About 100 young Lesbians, Gay men and allies descend on Parliament to make public a brief called We Demand. At the same time, a larger group of some 150-200 people in Vancouver take to the courthouse steps to show support for the Ottawa event. These are the first-ever official Canadian Gay demonstrations.

A demand for recognition, made at the doors to Parliament by a coalition of Gay groups, was the first major statement by the Gay community as a community. A parallel demonstration was held in Vancouver at the same time.

A thirteen page brief with ten demands was prepared by Toronto Gay Action, co-ordinators and instigators of the demonstration. Among the speakers were Charlie Hill in a TGA guise, and George Hislop and Pat Murphy on behalf of CHAT. 

The rally took place in a steady drizzle. TGA and CHAT had chartered a bus from Toronto to Ottawa. Another bus or two delivered people from other cities. On the Hill they huddled around the portico of the East Block, hesitant, waiting for the appointed hour, wondering if any onlookers or media would show up. It looked lonely, nobody to be seen but the demonstrators. Finally they raised banners and placards, and started up the hill to the Parliament Buildings. Once they showed signs of life the reporters and photographers began appearing out of nowhere. They had been waiting for the group to move and it became news across the country.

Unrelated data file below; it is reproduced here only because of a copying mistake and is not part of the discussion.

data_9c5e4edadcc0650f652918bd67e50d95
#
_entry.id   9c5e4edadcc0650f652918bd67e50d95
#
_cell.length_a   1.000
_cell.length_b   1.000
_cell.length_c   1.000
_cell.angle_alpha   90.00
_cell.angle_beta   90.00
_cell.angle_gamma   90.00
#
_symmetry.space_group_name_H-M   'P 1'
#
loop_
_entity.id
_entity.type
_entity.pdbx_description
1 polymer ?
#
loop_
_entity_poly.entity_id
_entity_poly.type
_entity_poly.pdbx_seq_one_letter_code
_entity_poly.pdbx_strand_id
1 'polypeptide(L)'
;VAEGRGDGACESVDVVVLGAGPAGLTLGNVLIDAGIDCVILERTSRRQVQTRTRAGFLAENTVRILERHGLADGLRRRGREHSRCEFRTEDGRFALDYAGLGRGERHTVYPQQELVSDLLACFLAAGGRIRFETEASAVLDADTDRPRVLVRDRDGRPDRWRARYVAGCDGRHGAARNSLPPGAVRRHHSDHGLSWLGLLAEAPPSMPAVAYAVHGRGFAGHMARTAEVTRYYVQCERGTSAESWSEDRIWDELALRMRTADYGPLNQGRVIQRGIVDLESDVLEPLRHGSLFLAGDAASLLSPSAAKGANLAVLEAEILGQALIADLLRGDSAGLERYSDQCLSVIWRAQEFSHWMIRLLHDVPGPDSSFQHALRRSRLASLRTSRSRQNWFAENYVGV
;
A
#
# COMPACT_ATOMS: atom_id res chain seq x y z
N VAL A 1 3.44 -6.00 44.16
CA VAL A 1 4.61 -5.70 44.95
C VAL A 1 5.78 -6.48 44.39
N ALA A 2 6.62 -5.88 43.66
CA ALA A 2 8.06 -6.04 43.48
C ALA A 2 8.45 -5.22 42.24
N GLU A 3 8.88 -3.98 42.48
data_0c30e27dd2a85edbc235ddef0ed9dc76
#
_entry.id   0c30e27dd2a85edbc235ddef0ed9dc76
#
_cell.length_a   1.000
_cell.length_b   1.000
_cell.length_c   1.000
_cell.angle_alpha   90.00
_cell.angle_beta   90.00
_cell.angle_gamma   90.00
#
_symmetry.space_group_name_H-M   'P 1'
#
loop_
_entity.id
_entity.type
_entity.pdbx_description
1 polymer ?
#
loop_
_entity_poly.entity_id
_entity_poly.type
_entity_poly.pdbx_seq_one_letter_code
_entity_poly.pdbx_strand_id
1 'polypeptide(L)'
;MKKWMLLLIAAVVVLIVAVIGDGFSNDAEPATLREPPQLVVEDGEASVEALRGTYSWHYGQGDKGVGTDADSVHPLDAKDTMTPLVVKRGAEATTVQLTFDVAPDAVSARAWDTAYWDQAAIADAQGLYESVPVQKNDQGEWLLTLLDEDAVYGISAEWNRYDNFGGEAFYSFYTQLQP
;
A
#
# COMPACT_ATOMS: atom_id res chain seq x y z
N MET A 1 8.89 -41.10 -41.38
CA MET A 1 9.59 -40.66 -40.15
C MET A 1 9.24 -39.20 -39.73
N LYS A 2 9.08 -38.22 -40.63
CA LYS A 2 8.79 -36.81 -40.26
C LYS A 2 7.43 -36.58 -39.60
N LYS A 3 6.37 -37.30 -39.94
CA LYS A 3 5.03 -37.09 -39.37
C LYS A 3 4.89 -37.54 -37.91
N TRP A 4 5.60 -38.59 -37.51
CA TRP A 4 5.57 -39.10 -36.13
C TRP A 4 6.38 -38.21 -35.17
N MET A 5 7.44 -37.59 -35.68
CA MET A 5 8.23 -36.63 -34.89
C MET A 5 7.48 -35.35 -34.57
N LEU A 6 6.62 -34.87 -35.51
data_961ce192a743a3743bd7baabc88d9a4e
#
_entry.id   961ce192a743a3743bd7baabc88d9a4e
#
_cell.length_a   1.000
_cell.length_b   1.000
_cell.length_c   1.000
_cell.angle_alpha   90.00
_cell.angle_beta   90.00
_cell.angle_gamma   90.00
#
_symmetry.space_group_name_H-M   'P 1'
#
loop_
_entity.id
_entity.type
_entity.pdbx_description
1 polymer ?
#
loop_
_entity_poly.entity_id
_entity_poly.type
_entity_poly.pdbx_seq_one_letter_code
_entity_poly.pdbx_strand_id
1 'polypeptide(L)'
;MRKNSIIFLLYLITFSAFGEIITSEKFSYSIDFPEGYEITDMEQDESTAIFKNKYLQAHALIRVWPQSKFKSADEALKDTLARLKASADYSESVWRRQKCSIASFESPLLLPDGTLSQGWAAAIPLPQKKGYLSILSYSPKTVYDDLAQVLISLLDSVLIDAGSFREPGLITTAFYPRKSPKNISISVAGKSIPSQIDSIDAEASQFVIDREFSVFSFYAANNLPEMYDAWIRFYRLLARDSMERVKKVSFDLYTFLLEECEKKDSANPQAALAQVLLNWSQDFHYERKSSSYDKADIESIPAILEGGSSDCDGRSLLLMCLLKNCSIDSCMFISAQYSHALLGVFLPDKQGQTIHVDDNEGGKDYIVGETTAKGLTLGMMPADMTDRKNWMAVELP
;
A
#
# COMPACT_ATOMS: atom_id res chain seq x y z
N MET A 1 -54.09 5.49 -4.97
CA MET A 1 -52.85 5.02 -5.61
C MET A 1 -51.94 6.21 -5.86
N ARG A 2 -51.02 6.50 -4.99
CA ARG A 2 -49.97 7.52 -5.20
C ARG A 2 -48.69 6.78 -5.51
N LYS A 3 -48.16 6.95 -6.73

A proclamation to the country of Gay people’s presence as a community, was equally and importantly the announcement to other Gay people of our existence in Canada as a movement. On the anniversary of the legal changes it was declared that those changes would not do, that society itself would have to change, that we would in fact force it to change. Which they did. They got farther than most ever thought they would in those days, and of course not nearly far enough.